In late October, the U.S. Fish and Wildlife Service shut down brown bear hunting season on the Kenai National Wildlife Refuge, inaccurately insinuating that the Alaska Board of Game and the Alaska Department of Fish and Game are mismanaging brown bears on the Kenai Peninsula and putting their long-term conservation at risk. This is simply not true.
At its meeting in Kenai last spring, the board heard from the department that brown bear numbers on the Kenai Peninsula have increased substantially over the past decade and are continuing to increase. They also heard testimony from many people, a majority of whom stated that this is causing increased human-bear interactions and safety concerns. Indeed, there have been some serious bear encounters on the Peninsula and the number of bears killed in defense of life and property is significant.
In response, the board chose to temporarily increase brown bear harvest opportunities for a year or two to stabilize bear numbers and allow legal harvest of the bears most likely to be causing problems. Using an economic analogy, this could be viewed as a “market correction” in bear numbers. The department reviewed the board’s proposed approach at the meeting, and concurred that this short-term strategy would have no adverse impact on long-term viability of the brown bear population. If there were concerns, the department would have stepped in to prevent overharvest. Also, the department retains the authority to restrict hunting at any time if our biologists believe it is necessary to ensure conservation. Simply put, our professional biologists agree that there is no long-term conservation concern with the number of bears killed this year.
The department is constitutionally bound to actively manage our wildlife to provide for the maximum benefit to Alaskans while maintaining sustainability. We practice active ecosystem management, which recognizes that humans are a significant part of the ecosystem, with the ultimate goal of providing economic opportunity, recreational benefits and food security while keeping wildlife populations healthy.
In contrast, national refuge and park lands within Alaska are managed using a passive management approach. Under the federal system, “natural diversity” is paramount and wildlife numbers are allowed to fluctuate widely. To give you a real life example of this management philosophy put into practice, the Fish and Wildlife Service considers it acceptable for an entire caribou herd to die out on Unimak Island, eliminating an important food source for subsistence users. The Alaska Department of Fish and Game’s mandates don’t allow for populations to disappear in the name of “natural diversity.”
Returning to the Kenai brown bear, under this passive management philosophy, no human influence can be allowed on wildlife that would alter their natural variation. Thus, the state’s strategy to address human-wildlife conflicts and provide harvest opportunity while reducing or stabilizing bear numbers is unacceptable to the Fish and Wildlife Service. Interestingly, despite their stated conservation concerns, federally managed brown bear hunts remain open on the refuge. Only state-managed hunting opportunities have been foreclosed.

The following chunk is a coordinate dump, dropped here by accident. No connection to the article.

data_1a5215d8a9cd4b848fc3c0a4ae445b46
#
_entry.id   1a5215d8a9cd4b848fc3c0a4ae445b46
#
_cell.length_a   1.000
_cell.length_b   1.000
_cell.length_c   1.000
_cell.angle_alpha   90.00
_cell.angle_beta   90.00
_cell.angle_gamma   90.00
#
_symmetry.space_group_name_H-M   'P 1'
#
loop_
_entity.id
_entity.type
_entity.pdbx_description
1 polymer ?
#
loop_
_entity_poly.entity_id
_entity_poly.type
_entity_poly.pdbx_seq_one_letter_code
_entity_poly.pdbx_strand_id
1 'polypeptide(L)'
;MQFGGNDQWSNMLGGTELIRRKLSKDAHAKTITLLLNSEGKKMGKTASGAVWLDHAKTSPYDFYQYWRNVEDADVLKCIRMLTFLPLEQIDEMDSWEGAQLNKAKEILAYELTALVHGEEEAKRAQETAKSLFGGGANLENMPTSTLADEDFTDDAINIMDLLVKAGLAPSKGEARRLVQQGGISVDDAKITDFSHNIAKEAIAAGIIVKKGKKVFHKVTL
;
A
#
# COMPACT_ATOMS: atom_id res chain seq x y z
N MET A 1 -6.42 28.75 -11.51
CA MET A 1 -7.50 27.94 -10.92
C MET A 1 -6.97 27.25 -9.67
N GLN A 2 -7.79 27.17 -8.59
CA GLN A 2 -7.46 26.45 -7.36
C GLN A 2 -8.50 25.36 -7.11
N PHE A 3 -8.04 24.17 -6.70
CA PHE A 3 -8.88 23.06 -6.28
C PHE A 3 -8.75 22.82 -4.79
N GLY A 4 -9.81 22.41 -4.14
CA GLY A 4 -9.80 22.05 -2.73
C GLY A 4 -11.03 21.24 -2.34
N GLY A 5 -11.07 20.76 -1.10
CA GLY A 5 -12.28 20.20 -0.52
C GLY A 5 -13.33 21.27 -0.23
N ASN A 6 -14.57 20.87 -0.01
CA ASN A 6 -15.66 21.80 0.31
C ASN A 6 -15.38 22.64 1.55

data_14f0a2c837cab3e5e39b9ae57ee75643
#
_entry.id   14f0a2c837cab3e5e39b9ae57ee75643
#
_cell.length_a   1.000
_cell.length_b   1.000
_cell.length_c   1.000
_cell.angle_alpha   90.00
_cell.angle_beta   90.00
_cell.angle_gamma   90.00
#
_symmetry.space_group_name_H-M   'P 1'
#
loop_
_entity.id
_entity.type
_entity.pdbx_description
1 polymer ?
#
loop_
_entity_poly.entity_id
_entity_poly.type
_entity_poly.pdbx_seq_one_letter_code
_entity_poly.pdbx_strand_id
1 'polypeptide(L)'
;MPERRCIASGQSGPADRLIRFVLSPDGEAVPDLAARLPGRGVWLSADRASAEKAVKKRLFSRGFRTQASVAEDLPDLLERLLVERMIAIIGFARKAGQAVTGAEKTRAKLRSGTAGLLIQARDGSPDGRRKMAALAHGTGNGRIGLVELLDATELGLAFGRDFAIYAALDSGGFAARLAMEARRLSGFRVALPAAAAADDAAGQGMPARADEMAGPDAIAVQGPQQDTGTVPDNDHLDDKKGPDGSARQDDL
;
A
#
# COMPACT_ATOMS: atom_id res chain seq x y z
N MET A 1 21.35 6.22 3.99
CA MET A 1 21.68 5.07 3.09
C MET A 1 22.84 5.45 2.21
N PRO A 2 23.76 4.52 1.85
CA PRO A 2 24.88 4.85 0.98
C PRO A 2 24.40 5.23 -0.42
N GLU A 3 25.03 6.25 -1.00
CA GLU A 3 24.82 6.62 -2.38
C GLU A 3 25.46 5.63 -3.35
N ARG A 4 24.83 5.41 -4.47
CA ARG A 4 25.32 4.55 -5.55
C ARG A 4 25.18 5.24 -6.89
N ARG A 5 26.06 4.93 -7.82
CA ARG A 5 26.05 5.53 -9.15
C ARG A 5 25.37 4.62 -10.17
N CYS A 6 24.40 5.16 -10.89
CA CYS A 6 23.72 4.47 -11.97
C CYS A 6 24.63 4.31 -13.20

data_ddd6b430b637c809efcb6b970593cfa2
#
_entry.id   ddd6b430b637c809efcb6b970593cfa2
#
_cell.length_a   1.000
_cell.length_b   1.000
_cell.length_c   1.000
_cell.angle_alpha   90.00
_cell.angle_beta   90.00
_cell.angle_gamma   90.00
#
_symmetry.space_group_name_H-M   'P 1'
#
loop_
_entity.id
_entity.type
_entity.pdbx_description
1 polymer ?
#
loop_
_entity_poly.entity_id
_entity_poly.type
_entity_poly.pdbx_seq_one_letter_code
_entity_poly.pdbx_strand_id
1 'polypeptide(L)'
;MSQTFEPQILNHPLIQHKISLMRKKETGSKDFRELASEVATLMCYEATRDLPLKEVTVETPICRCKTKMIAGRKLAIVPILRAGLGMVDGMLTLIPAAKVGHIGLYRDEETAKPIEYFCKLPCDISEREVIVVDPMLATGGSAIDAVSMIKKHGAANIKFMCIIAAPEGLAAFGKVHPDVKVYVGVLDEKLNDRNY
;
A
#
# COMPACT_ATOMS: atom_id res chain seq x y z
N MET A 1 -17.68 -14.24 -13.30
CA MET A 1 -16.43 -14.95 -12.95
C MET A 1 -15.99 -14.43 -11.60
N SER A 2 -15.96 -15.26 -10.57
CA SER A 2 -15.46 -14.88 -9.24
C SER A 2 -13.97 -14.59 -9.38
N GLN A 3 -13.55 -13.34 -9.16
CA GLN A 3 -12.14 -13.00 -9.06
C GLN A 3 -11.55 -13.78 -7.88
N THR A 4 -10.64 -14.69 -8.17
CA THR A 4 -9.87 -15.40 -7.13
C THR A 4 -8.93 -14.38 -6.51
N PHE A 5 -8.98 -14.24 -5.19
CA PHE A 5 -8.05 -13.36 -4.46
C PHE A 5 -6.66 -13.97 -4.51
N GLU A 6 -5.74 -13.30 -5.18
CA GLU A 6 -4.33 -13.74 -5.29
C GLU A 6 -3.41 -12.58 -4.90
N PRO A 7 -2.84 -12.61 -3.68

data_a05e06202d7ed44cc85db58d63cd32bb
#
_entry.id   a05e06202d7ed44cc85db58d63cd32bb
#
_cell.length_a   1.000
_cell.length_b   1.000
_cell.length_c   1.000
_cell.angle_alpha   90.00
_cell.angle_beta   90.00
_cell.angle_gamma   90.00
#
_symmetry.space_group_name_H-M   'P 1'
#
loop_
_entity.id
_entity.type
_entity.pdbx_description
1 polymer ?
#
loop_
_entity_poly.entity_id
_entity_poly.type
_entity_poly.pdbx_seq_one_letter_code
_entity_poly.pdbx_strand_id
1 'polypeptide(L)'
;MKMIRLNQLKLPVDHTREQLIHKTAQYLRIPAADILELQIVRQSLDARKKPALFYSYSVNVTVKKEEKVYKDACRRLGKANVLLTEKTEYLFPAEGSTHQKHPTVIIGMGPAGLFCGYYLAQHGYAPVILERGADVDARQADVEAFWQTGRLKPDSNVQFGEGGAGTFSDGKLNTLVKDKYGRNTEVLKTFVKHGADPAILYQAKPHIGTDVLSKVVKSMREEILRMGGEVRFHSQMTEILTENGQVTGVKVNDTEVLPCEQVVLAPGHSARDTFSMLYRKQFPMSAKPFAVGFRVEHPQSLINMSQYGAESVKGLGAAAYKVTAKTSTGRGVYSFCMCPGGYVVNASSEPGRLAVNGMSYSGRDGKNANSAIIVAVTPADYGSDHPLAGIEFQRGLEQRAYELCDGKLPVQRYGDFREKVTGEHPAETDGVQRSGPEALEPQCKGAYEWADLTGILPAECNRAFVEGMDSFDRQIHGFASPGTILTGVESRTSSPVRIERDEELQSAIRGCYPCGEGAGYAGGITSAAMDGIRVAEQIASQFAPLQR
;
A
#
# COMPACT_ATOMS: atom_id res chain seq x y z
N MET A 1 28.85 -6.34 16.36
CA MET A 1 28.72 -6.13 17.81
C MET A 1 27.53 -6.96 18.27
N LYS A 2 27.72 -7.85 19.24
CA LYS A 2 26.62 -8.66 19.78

Alaskans should be concerned with a movement toward passive management. Alaskans depend on the state to actively manage its wildlife and habitats for harvest opportunities to feed their families and for economic opportunity. Providing for these uses requires active, engaged management that recognizes humans as a part of the ecosystem. This is especially critical in our rural areas where wildlife provides for subsistence, and where we have been strongly encouraged by residents to actively manage Alaska’s wildlife. It is why the department conducts programs such as habitat enhancement, predation control and harvest management. Interestingly, these tools are all allowed for use under existing federal policies and are commonly used on federally managed lands in the Lower 48 but go largely unused in Alaska.
Understanding that the current Kenai brown bear hunting regulations are intended as a temporary “market adjustment,” the department and board are developing a long-term harvest strategy for brown bears. This strategy will ensure the long-term conservation of brown bears in a manner that addresses human and ecosystem considerations on the Kenai Peninsula as well as meeting the needs of its residents.
Ted Spraker is chair of the Alaska Board of Game. Doug Vincent-Lang is director of the Division of Wildlife Conservation for the Alaska Department of Fish and Game.